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400-04162904 © courtyardpix Model Release: No Property Release: No 1040 u.s. individual income tax return form and fountain pen

February01

Tax Year 2013 Guide

The 2013 tax filing season opened on January 31st, a little later than usual, due to the government shutdown. For a few years, things were status quo with the tax code, but Congress’ Fiscal Cliff deal of January 1, 2013 introduced some big changes, extended some valuable credits and made it more difficult to claim other credits and deductions.

Social Security (FICA) tax: 160 million wage earning American have already seen an increase in their taxes: employees’ contributions to the Social Security program returned to the pre-recession level of 6.2 percent, from 4.2 percent, on earnings up to $113,700 in 2013. The same increase applies to net earnings from self-employment—the rate will be 12.4 percent (up from 10.4%) up to $113,700 and the deduction for self-employment tax has been restored to 50 percent.

Additional Medicare tax: A 0.9 percent additional Medicare Tax applies to Medicare wages, Railroad Retirement Tax Act compensation, and self-employment income over a threshold amount based on your filing status.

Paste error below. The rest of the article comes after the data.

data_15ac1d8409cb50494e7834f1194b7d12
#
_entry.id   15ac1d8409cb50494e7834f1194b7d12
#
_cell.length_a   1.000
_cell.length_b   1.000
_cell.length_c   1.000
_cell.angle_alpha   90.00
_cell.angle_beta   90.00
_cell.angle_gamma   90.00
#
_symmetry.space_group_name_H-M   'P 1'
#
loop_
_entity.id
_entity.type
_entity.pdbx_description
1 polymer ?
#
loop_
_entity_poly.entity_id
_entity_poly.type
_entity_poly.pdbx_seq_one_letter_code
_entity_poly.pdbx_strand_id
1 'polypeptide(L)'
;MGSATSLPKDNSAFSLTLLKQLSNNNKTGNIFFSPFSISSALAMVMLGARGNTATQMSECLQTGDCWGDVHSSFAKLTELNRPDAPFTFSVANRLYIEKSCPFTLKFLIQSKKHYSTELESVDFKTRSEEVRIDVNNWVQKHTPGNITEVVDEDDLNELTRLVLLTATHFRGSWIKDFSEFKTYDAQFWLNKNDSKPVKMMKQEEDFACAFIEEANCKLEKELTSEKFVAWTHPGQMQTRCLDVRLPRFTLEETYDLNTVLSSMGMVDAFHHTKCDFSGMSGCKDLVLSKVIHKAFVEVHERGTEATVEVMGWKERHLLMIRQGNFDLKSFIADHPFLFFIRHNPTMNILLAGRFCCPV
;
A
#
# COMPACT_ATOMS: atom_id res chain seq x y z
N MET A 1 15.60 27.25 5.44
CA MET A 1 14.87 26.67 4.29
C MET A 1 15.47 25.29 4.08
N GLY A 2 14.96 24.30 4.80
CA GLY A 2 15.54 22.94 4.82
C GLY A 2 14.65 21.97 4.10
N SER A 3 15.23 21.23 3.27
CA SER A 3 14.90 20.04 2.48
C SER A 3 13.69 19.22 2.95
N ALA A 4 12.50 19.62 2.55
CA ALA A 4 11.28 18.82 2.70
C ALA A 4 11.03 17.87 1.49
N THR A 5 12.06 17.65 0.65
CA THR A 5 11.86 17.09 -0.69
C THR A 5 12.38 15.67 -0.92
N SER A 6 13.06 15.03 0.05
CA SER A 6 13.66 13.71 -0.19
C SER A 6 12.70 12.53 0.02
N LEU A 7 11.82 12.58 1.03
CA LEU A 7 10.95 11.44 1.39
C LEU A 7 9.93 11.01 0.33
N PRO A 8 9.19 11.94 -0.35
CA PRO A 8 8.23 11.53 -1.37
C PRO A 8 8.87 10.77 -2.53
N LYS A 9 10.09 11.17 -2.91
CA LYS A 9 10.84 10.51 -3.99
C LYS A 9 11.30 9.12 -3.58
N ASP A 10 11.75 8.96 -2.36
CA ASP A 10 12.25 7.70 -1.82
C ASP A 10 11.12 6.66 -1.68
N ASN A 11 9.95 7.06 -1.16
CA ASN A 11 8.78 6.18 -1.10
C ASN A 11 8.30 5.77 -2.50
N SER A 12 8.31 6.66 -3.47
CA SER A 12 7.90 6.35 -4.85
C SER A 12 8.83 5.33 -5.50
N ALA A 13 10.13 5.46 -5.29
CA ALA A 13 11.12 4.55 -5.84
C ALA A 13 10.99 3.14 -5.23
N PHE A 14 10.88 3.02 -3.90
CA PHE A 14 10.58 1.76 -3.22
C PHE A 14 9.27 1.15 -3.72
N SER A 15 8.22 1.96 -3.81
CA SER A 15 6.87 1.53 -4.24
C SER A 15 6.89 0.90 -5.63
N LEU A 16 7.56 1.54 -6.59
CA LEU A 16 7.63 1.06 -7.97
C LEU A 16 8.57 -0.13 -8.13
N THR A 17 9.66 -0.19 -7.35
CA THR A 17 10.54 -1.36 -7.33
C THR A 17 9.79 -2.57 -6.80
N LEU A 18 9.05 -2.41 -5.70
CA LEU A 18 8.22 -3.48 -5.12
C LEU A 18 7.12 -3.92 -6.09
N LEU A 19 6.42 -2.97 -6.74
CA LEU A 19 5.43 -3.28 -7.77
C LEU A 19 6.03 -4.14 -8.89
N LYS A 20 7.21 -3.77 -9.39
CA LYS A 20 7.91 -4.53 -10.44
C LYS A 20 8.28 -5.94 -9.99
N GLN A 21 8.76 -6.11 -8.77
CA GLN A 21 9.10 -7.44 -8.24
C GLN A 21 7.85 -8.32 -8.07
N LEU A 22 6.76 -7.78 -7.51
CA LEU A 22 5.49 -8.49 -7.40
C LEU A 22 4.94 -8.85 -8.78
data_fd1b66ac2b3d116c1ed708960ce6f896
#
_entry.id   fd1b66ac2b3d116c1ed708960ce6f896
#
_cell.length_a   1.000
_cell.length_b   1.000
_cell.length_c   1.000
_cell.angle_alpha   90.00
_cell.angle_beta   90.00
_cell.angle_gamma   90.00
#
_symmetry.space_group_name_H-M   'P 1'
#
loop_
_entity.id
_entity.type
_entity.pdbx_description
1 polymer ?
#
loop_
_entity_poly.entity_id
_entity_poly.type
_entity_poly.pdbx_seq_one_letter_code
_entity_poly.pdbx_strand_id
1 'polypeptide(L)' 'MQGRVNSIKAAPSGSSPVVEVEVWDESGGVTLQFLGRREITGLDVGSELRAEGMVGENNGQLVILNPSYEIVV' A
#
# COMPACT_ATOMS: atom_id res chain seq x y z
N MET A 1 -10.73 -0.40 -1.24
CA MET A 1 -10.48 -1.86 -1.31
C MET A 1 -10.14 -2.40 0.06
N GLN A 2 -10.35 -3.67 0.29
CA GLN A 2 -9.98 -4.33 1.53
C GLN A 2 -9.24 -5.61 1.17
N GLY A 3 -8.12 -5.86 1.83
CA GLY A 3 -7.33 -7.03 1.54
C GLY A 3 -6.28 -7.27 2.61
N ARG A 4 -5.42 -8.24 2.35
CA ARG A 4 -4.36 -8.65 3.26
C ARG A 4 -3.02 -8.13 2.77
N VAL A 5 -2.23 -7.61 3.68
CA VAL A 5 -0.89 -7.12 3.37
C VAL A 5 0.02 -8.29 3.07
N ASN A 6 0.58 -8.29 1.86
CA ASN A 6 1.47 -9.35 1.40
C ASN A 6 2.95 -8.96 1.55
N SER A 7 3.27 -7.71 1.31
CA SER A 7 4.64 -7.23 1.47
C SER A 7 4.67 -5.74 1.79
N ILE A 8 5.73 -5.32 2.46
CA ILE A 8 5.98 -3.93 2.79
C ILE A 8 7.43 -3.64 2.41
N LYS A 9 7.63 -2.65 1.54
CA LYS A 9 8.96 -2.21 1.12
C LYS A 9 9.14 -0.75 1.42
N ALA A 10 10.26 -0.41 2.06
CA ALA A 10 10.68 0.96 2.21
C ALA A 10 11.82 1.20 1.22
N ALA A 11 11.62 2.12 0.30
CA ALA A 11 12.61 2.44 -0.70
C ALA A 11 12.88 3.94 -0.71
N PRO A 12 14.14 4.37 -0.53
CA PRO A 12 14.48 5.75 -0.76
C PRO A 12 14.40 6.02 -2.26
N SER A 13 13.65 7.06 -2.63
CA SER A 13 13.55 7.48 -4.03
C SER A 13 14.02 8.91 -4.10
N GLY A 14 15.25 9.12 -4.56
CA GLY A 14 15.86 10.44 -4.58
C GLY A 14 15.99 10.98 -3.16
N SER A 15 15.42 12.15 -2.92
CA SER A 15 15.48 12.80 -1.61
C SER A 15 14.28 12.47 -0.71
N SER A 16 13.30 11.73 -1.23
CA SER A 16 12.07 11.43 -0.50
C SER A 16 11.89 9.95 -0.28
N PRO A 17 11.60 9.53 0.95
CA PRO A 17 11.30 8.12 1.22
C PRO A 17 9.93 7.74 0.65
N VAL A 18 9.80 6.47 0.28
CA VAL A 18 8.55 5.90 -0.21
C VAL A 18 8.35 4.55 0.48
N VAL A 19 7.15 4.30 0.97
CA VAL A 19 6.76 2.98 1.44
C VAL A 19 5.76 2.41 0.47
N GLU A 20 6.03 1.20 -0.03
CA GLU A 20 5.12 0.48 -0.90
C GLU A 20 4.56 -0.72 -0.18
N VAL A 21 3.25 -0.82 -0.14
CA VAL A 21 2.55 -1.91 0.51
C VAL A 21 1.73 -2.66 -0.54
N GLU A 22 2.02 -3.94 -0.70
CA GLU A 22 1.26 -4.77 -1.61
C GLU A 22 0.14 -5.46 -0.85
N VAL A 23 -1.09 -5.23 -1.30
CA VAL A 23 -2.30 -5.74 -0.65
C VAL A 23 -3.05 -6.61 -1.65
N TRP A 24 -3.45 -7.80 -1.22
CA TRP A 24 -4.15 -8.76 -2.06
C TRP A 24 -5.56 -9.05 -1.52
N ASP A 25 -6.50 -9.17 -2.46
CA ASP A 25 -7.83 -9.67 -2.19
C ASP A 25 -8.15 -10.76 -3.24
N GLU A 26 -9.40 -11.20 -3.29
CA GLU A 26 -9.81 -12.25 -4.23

New brackets: Individuals who earn more than $400,000 and couples who make more than $450,000 are now in the 39.6 percent tax bracket, their capital gains and dividends increased to 20 percent from 15 percent and the Affordable Care Act levied an additional “net investment income tax” of 3.8 percent on capital gains.

Reinstated Phaseouts: The Personal Exemption Phaseout (PEP) and the itemized deduction limits were reinstated for single taxpayers who earn $250,000 and $300,000 for joint filers. These rules are meant to reduce or eliminate the value of personal exemptions for taxpayers earning more than the income threshold. The effect of the reinstatement of the limits amounts increases taxes by just over 1 percent to the top tax rate as well as on capital gains rates.

Alternative Minimum Tax (AMT): AMT was created in 1969 to ensure that wealthy taxpayers pay at least some minimum amount of federal income tax, regardless of deductions, credits or exemptions. In essence, it is a flat tax with two brackets, 26 percent and 28 percent. Congress created a permanent inflation “patch” that would allow millions to escape AMT. Without it, the AMT would have hit 31 million taxpayers this year, reaching deeply into the middle class. The AMT exemption amount increased to $51,900 ($80,800 MFJ).

The Child Tax Credit: Up to $1,000 for each qualifying child who was under the age of 17 at the end of 2013. This credit can be claimed in addition to the credit for child and dependent care expenses, but phases out for married couples earning over $110,000 ($75,000 for singles). (IRS Publication 972.)

The Child and Dependent Care Credit: Available if you pay someone to care for your dependent that is under age 13, so that you can work or look for a job. The credit is 20 to 35 percent of your child-care expenses up to $6,000 — the size of your credit depends on your income. (IRS Publication 503.)